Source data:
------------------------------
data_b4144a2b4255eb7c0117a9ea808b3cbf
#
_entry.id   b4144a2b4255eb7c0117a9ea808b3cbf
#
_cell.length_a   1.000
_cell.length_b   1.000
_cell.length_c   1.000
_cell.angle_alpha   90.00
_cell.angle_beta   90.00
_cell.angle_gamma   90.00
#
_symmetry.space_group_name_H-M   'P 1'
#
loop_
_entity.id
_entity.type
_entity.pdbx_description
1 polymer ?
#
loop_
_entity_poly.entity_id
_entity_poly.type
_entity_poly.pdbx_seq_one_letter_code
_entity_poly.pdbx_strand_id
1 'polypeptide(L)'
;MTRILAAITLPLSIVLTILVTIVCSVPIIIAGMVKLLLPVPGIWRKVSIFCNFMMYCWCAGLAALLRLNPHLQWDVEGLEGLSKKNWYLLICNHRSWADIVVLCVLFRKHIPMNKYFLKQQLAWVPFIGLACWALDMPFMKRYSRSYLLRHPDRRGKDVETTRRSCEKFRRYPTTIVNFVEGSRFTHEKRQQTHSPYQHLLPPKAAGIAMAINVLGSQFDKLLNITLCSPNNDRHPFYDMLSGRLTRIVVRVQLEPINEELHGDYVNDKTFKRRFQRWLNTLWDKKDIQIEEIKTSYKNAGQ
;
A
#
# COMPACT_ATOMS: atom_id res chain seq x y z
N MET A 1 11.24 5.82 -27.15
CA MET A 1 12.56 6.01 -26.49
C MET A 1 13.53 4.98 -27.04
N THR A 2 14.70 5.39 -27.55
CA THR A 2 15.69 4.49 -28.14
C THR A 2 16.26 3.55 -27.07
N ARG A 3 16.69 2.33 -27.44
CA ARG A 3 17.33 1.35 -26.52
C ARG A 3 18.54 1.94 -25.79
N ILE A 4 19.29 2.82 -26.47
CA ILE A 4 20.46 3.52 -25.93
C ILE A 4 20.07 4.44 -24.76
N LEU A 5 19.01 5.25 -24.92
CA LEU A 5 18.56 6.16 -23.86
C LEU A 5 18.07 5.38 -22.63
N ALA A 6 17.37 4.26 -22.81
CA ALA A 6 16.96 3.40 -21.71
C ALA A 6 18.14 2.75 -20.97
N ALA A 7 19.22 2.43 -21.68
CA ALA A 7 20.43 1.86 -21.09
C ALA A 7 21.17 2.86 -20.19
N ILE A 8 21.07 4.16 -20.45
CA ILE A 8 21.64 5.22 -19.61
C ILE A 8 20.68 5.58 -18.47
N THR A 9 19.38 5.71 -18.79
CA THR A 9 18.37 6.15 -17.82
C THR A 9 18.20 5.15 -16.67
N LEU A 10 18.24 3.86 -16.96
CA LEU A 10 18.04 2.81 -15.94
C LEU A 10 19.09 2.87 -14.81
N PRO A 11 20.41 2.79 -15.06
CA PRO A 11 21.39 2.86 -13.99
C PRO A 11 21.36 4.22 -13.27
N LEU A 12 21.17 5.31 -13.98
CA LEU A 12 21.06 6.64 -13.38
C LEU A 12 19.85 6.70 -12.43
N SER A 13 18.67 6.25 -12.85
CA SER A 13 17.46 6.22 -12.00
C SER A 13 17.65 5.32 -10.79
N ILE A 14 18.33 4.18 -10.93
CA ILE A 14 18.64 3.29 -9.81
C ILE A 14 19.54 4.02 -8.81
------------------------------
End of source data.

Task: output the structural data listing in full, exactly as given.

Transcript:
data_b4144a2b4255eb7c0117a9ea808b3cbf
#
_entry.id   b4144a2b4255eb7c0117a9ea808b3cbf
#
_cell.length_a   1.000
_cell.length_b   1.000
_cell.length_c   1.000
_cell.angle_alpha   90.00
_cell.angle_beta   90.00
_cell.angle_gamma   90.00
#
_symmetry.space_group_name_H-M   'P 1'
#
loop_
_entity.id
_entity.type
_entity.pdbx_description
1 polymer ?
#
loop_
_entity_poly.entity_id
_entity_poly.type
_entity_poly.pdbx_seq_one_letter_code
_entity_poly.pdbx_strand_id
1 'polypeptide(L)'
;MTRILAAITLPLSIVLTILVTIVCSVPIIIAGMVKLLLPVPGIWRKVSIFCNFMMYCWCAGLAALLRLNPHLQWDVEGLEGLSKKNWYLLICNHRSWADIVVLCVLFRKHIPMNKYFLKQQLAWVPFIGLACWALDMPFMKRYSRSYLLRHPDRRGKDVETTRRSCEKFRRYPTTIVNFVEGSRFTHEKRQQTHSPYQHLLPPKAAGIAMAINVLGSQFDKLLNITLCSPNNDRHPFYDMLSGRLTRIVVRVQLEPINEELHGDYVNDKTFKRRFQRWLNTLWDKKDIQIEEIKTSYKNAGQ
;
A
#
# COMPACT_ATOMS: atom_id res chain seq x y z
N MET A 1 11.24 5.82 -27.15
CA MET A 1 12.56 6.01 -26.49
C MET A 1 13.53 4.98 -27.04
N THR A 2 14.70 5.39 -27.55
CA THR A 2 15.69 4.49 -28.14
C THR A 2 16.26 3.55 -27.07
N ARG A 3 16.69 2.33 -27.44
CA ARG A 3 17.33 1.35 -26.52
C ARG A 3 18.54 1.94 -25.79
N ILE A 4 19.29 2.82 -26.47
CA ILE A 4 20.46 3.52 -25.93
C ILE A 4 20.07 4.44 -24.76
N LEU A 5 19.01 5.25 -24.92
CA LEU A 5 18.56 6.16 -23.86
C LEU A 5 18.07 5.38 -22.63
N ALA A 6 17.37 4.26 -22.81
CA ALA A 6 16.96 3.40 -21.71
C ALA A 6 18.14 2.75 -20.97
N ALA A 7 19.22 2.43 -21.68
CA ALA A 7 20.43 1.86 -21.09
C ALA A 7 21.17 2.86 -20.19
N ILE A 8 21.07 4.16 -20.45
CA ILE A 8 21.64 5.22 -19.61
C ILE A 8 20.68 5.58 -18.47
N THR A 9 19.38 5.71 -18.79
CA THR A 9 18.37 6.15 -17.82
C THR A 9 18.20 5.15 -16.67
N LEU A 10 18.24 3.86 -16.96
CA LEU A 10 18.04 2.81 -15.94
C LEU A 10 19.09 2.87 -14.81
N PRO A 11 20.41 2.79 -15.06
CA PRO A 11 21.39 2.86 -13.99
C PRO A 11 21.36 4.22 -13.27
N LEU A 12 21.17 5.31 -13.98
CA LEU A 12 21.06 6.64 -13.38
C LEU A 12 19.85 6.70 -12.43
N SER A 13 18.67 6.25 -12.85
CA SER A 13 17.46 6.22 -12.00
C SER A 13 17.65 5.32 -10.79
N ILE A 14 18.33 4.18 -10.93
CA ILE A 14 18.64 3.29 -9.81
C ILE A 14 19.54 4.02 -8.81